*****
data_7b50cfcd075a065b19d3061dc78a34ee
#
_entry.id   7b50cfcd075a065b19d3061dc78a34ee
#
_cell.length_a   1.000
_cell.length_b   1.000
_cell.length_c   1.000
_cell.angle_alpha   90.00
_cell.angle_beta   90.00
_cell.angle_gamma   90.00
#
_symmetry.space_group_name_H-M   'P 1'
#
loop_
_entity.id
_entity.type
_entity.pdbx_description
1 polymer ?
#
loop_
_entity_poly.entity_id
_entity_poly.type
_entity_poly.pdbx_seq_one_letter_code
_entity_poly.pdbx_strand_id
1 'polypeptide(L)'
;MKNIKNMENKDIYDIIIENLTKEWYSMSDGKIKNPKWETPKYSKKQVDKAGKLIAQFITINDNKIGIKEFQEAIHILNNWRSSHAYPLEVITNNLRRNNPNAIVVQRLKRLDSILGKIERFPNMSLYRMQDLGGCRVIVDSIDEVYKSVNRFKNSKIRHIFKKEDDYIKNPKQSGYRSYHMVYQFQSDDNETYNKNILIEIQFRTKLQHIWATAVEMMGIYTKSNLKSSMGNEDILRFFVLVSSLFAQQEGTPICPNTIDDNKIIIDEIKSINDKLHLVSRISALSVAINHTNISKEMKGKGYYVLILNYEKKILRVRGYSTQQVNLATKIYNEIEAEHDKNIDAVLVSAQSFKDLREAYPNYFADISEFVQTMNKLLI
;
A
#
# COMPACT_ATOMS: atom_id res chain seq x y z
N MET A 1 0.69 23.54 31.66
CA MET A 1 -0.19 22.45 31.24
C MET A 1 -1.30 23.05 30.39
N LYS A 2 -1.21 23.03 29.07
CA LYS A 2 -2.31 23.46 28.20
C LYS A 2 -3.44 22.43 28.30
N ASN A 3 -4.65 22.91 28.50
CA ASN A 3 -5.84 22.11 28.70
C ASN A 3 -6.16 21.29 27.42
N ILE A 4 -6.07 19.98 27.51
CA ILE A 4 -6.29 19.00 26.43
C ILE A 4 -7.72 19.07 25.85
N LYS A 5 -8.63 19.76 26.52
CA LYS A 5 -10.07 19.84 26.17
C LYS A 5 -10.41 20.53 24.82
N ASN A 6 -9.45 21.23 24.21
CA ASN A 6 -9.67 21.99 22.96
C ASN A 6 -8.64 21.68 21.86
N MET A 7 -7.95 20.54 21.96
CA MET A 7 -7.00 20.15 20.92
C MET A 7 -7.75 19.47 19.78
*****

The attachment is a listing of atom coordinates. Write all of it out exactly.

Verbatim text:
data_7b50cfcd075a065b19d3061dc78a34ee
#
_entry.id   7b50cfcd075a065b19d3061dc78a34ee
#
_cell.length_a   1.000
_cell.length_b   1.000
_cell.length_c   1.000
_cell.angle_alpha   90.00
_cell.angle_beta   90.00
_cell.angle_gamma   90.00
#
_symmetry.space_group_name_H-M   'P 1'
#
loop_
_entity.id
_entity.type
_entity.pdbx_description
1 polymer ?
#
loop_
_entity_poly.entity_id
_entity_poly.type
_entity_poly.pdbx_seq_one_letter_code
_entity_poly.pdbx_strand_id
1 'polypeptide(L)'
;MKNIKNMENKDIYDIIIENLTKEWYSMSDGKIKNPKWETPKYSKKQVDKAGKLIAQFITINDNKIGIKEFQEAIHILNNWRSSHAYPLEVITNNLRRNNPNAIVVQRLKRLDSILGKIERFPNMSLYRMQDLGGCRVIVDSIDEVYKSVNRFKNSKIRHIFKKEDDYIKNPKQSGYRSYHMVYQFQSDDNETYNKNILIEIQFRTKLQHIWATAVEMMGIYTKSNLKSSMGNEDILRFFVLVSSLFAQQEGTPICPNTIDDNKIIIDEIKSINDKLHLVSRISALSVAINHTNISKEMKGKGYYVLILNYEKKILRVRGYSTQQVNLATKIYNEIEAEHDKNIDAVLVSAQSFKDLREAYPNYFADISEFVQTMNKLLI
;
A
#
# COMPACT_ATOMS: atom_id res chain seq x y z
N MET A 1 0.69 23.54 31.66
CA MET A 1 -0.19 22.45 31.24
C MET A 1 -1.30 23.05 30.39
N LYS A 2 -1.21 23.03 29.07
CA LYS A 2 -2.31 23.46 28.20
C LYS A 2 -3.44 22.43 28.30
N ASN A 3 -4.65 22.91 28.50
CA ASN A 3 -5.84 22.11 28.70
C ASN A 3 -6.16 21.29 27.42
N ILE A 4 -6.07 19.98 27.51
CA ILE A 4 -6.29 19.00 26.43
C ILE A 4 -7.72 19.07 25.85
N LYS A 5 -8.63 19.76 26.52
CA LYS A 5 -10.07 19.84 26.17
C LYS A 5 -10.41 20.53 24.82
N ASN A 6 -9.45 21.23 24.21
CA ASN A 6 -9.67 21.99 22.96
C ASN A 6 -8.64 21.68 21.86
N MET A 7 -7.95 20.54 21.96
CA MET A 7 -7.00 20.15 20.92
C MET A 7 -7.75 19.47 19.78